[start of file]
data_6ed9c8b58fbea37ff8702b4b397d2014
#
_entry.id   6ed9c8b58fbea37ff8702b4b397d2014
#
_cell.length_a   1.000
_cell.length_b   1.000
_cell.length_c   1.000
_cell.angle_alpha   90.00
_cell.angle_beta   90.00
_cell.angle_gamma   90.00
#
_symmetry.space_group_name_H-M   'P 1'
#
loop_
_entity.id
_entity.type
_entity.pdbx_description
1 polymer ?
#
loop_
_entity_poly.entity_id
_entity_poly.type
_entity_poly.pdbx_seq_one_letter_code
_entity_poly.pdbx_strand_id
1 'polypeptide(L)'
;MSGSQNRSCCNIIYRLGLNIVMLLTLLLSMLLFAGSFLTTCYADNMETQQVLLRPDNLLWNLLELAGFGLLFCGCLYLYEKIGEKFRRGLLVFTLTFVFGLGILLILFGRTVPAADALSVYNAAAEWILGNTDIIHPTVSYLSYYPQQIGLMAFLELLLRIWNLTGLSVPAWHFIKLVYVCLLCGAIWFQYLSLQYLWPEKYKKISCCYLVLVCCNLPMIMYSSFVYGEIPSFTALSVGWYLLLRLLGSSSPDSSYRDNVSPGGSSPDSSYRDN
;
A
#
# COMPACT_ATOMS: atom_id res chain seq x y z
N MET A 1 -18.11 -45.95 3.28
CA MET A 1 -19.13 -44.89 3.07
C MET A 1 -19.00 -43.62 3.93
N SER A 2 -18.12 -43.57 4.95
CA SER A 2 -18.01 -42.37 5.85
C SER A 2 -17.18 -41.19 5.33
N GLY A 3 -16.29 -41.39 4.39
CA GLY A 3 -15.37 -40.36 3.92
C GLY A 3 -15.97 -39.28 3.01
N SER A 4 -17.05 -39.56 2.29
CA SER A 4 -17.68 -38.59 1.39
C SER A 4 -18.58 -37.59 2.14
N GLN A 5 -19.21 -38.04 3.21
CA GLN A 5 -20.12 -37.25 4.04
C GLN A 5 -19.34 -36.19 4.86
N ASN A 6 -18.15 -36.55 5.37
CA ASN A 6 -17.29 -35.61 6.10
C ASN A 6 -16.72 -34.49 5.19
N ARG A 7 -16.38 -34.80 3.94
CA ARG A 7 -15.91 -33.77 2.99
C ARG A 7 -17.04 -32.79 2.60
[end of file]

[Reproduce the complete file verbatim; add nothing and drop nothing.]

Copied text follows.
data_6ed9c8b58fbea37ff8702b4b397d2014
#
_entry.id   6ed9c8b58fbea37ff8702b4b397d2014
#
_cell.length_a   1.000
_cell.length_b   1.000
_cell.length_c   1.000
_cell.angle_alpha   90.00
_cell.angle_beta   90.00
_cell.angle_gamma   90.00
#
_symmetry.space_group_name_H-M   'P 1'
#
loop_
_entity.id
_entity.type
_entity.pdbx_description
1 polymer ?
#
loop_
_entity_poly.entity_id
_entity_poly.type
_entity_poly.pdbx_seq_one_letter_code
_entity_poly.pdbx_strand_id
1 'polypeptide(L)'
;MSGSQNRSCCNIIYRLGLNIVMLLTLLLSMLLFAGSFLTTCYADNMETQQVLLRPDNLLWNLLELAGFGLLFCGCLYLYEKIGEKFRRGLLVFTLTFVFGLGILLILFGRTVPAADALSVYNAAAEWILGNTDIIHPTVSYLSYYPQQIGLMAFLELLLRIWNLTGLSVPAWHFIKLVYVCLLCGAIWFQYLSLQYLWPEKYKKISCCYLVLVCCNLPMIMYSSFVYGEIPSFTALSVGWYLLLRLLGSSSPDSSYRDNVSPGGSSPDSSYRDN
;
A
#
# COMPACT_ATOMS: atom_id res chain seq x y z
N MET A 1 -18.11 -45.95 3.28
CA MET A 1 -19.13 -44.89 3.07
C MET A 1 -19.00 -43.62 3.93
N SER A 2 -18.12 -43.57 4.95
CA SER A 2 -18.01 -42.37 5.85
C SER A 2 -17.18 -41.19 5.33
N GLY A 3 -16.29 -41.39 4.39
CA GLY A 3 -15.37 -40.36 3.92
C GLY A 3 -15.97 -39.28 3.01
N SER A 4 -17.05 -39.56 2.29
CA SER A 4 -17.68 -38.59 1.39
C SER A 4 -18.58 -37.59 2.14
N GLN A 5 -19.21 -38.04 3.21
CA GLN A 5 -20.12 -37.25 4.04
C GLN A 5 -19.34 -36.19 4.86
N ASN A 6 -18.15 -36.55 5.37
CA ASN A 6 -17.29 -35.61 6.10
C ASN A 6 -16.72 -34.49 5.19
N ARG A 7 -16.38 -34.80 3.94
CA ARG A 7 -15.91 -33.77 2.99
C ARG A 7 -17.04 -32.79 2.60